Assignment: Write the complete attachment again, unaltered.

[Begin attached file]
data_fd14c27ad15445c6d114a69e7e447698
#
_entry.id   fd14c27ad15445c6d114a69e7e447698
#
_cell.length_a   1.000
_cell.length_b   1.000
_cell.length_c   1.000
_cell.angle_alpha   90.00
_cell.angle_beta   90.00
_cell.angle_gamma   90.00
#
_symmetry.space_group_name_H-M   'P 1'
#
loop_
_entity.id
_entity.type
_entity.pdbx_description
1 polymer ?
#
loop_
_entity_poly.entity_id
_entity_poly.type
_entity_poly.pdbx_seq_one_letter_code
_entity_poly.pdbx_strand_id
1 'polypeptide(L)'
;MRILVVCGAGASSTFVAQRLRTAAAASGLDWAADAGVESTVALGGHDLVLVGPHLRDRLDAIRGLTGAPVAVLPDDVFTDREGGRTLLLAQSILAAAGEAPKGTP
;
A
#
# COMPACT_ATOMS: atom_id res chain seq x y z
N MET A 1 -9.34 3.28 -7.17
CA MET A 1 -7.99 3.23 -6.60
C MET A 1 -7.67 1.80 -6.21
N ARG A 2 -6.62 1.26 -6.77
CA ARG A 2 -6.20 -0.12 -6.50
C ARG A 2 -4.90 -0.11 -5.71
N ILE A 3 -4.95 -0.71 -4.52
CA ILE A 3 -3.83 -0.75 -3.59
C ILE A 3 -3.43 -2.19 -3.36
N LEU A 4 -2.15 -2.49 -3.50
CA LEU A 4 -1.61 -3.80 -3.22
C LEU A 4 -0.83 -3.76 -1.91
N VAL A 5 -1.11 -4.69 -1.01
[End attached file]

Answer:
data_fd14c27ad15445c6d114a69e7e447698
#
_entry.id   fd14c27ad15445c6d114a69e7e447698
#
_cell.length_a   1.000
_cell.length_b   1.000
_cell.length_c   1.000
_cell.angle_alpha   90.00
_cell.angle_beta   90.00
_cell.angle_gamma   90.00
#
_symmetry.space_group_name_H-M   'P 1'
#
loop_
_entity.id
_entity.type
_entity.pdbx_description
1 polymer ?
#
loop_
_entity_poly.entity_id
_entity_poly.type
_entity_poly.pdbx_seq_one_letter_code
_entity_poly.pdbx_strand_id
1 'polypeptide(L)'
;MRILVVCGAGASSTFVAQRLRTAAAASGLDWAADAGVESTVALGGHDLVLVGPHLRDRLDAIRGLTGAPVAVLPDDVFTDREGGRTLLLAQSILAAAGEAPKGTP
;
A
#
# COMPACT_ATOMS: atom_id res chain seq x y z
N MET A 1 -9.34 3.28 -7.17
CA MET A 1 -7.99 3.23 -6.60
C MET A 1 -7.67 1.80 -6.21
N ARG A 2 -6.62 1.26 -6.77
CA ARG A 2 -6.20 -0.12 -6.50
C ARG A 2 -4.90 -0.11 -5.71
N ILE A 3 -4.95 -0.71 -4.52
CA ILE A 3 -3.83 -0.75 -3.59
C ILE A 3 -3.43 -2.19 -3.36
N LEU A 4 -2.15 -2.49 -3.50
CA LEU A 4 -1.61 -3.80 -3.22
C LEU A 4 -0.83 -3.76 -1.91
N VAL A 5 -1.11 -4.69 -1.01